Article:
Sexual Etymology: Masturbation

by Jason Stotts

In a series I’m going to be calling “sexual etymology,” I’m going to explore the origins of some of the words that are in our sexual vocabulary.  I’m going to do this once a week or so.  If you have any requests, make them in the comments and I’ll add the word to the list of forthcoming articles.

The word of the week is: Masturbation.

Masturbation: (n.) manual stimulation of the genitals.  1766, in A. Hume’s Onanism; borrowed from French masturbation (1570 in Montaigne) and probably derived from New Latin masturbationem (nominative mastubatio), from Latin masturbari, alteration, probably by influence of turbare (to stir up), of earlier *man-stuprare (manus hand + stupare defile), which would reinforce the connection of a form with the earlier form in English masturpration, 1621, in Burton’s Anatomy of Melancholy.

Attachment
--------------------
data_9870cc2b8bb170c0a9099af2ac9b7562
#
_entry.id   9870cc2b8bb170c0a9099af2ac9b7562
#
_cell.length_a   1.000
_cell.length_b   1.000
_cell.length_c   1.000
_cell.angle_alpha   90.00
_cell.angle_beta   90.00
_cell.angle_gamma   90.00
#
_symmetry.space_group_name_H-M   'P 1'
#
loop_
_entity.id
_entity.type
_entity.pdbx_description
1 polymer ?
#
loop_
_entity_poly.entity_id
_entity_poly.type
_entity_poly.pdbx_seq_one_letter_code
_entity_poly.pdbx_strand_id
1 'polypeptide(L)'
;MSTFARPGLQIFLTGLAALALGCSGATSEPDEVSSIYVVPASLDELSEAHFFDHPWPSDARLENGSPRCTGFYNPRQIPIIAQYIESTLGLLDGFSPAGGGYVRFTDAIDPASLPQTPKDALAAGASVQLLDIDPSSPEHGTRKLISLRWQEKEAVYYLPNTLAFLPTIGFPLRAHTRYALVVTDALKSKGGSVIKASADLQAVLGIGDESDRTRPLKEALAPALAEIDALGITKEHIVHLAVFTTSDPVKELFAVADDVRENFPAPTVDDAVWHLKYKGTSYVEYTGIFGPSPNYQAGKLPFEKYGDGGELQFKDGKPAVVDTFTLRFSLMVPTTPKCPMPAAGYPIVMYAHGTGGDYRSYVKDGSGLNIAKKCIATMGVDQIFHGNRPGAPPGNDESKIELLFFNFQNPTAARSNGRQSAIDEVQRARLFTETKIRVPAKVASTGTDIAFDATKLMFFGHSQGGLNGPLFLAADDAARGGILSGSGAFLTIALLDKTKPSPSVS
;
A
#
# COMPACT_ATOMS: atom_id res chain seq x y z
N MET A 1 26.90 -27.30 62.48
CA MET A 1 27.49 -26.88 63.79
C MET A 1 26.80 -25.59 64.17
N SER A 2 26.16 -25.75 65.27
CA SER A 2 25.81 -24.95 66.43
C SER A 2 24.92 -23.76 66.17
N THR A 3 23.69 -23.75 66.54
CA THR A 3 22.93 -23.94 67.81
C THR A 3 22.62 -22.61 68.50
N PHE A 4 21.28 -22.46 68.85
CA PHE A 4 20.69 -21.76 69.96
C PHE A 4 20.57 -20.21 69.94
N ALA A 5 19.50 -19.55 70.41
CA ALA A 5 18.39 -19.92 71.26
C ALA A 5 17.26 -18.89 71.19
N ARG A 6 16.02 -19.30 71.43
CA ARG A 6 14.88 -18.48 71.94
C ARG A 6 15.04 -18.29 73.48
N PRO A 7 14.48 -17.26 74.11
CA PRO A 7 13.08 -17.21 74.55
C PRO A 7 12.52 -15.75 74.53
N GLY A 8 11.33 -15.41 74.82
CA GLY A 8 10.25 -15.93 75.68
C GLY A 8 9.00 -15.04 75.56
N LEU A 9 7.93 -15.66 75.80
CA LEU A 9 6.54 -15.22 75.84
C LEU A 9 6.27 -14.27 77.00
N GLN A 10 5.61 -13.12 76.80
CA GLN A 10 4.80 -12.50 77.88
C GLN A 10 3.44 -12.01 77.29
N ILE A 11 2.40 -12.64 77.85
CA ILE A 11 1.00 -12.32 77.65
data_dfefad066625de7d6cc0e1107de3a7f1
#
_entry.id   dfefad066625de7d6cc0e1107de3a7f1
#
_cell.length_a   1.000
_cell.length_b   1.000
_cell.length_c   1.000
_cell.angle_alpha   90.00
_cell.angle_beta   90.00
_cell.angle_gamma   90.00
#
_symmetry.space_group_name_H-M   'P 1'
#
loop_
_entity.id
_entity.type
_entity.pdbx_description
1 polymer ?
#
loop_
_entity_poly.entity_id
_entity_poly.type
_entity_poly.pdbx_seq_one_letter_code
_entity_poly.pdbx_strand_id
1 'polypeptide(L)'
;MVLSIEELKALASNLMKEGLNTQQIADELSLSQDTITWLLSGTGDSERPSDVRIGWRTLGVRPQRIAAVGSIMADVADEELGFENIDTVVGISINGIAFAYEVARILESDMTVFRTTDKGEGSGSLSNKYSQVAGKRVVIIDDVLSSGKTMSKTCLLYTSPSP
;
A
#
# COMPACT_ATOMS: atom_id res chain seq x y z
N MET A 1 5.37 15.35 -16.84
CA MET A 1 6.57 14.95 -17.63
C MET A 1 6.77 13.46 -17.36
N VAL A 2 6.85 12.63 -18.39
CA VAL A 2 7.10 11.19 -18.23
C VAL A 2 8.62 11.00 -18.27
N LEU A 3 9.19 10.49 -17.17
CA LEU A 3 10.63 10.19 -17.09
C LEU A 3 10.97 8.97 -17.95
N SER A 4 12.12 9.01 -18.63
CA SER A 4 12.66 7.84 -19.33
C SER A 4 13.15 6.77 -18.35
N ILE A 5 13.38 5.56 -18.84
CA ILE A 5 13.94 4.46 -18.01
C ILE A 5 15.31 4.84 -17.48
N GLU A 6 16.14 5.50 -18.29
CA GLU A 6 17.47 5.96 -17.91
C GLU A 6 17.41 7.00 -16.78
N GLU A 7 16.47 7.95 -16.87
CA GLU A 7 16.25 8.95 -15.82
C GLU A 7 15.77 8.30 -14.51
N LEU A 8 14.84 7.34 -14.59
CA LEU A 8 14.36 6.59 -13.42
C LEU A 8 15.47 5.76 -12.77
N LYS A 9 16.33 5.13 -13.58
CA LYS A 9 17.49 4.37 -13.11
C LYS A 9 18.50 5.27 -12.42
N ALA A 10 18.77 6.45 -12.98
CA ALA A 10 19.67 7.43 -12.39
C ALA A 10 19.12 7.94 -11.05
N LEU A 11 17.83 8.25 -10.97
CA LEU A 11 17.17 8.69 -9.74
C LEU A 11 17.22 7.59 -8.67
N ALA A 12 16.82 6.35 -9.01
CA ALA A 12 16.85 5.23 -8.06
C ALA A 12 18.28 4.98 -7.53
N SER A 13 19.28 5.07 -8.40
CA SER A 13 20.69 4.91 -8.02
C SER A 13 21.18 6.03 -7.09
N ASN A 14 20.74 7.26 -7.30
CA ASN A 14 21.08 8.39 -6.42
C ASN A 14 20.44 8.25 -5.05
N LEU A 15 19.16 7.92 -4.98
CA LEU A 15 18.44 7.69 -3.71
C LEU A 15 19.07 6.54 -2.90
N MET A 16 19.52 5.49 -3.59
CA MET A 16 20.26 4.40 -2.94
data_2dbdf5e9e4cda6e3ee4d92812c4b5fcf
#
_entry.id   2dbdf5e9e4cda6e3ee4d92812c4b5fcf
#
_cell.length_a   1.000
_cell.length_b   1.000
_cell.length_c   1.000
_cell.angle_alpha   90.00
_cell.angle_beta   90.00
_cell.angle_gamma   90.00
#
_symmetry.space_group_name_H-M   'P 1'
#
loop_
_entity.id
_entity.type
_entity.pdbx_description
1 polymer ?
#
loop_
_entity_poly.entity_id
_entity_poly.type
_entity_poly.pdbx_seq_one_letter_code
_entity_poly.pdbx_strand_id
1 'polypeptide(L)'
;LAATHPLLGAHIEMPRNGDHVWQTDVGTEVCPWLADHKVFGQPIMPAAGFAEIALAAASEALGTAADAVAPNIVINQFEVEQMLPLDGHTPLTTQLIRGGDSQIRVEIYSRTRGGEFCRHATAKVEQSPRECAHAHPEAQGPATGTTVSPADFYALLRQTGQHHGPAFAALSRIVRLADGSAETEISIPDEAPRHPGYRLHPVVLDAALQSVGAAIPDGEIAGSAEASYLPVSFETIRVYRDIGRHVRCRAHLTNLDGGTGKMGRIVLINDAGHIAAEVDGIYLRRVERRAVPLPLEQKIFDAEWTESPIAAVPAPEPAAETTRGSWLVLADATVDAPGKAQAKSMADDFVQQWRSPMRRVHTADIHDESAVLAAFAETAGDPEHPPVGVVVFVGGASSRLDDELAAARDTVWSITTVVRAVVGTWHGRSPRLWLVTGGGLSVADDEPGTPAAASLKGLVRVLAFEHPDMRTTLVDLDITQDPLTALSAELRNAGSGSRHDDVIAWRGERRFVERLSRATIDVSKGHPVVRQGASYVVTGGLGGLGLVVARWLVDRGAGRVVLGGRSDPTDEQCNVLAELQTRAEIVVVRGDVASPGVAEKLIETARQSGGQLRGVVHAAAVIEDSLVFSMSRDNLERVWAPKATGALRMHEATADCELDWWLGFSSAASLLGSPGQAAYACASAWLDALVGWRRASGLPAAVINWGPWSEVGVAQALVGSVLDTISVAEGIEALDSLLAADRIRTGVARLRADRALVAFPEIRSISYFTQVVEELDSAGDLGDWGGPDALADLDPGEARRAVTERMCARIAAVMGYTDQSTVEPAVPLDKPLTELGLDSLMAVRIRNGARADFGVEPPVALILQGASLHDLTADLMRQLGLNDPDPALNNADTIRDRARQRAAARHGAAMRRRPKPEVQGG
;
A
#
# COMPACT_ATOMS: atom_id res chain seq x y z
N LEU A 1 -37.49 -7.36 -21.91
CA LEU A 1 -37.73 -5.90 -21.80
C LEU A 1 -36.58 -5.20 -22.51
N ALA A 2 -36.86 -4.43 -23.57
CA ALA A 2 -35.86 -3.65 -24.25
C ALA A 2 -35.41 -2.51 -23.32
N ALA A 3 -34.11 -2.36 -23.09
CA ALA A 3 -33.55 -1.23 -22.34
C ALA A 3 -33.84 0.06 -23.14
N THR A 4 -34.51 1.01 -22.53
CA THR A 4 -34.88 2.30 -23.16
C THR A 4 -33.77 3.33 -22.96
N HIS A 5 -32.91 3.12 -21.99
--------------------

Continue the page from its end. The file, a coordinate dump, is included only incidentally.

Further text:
(Reference: Chambers Dictionary of Etymology, 1988)

So, there you have it.  The etymological origin of masturbation is “self defilement by the hand.”  As you shall see, many words that are in English now have very sex-negative roots.  Although some people would argue these words should be abandoned, I think it is more realistic to try and make them into positives, instead of abandoning the word altogether.  In this way, we won’t have to make up new words and try to get them adopted and we will reclaim old negative words for good.

1 Response to “Sexual Etymology: Masturbation”


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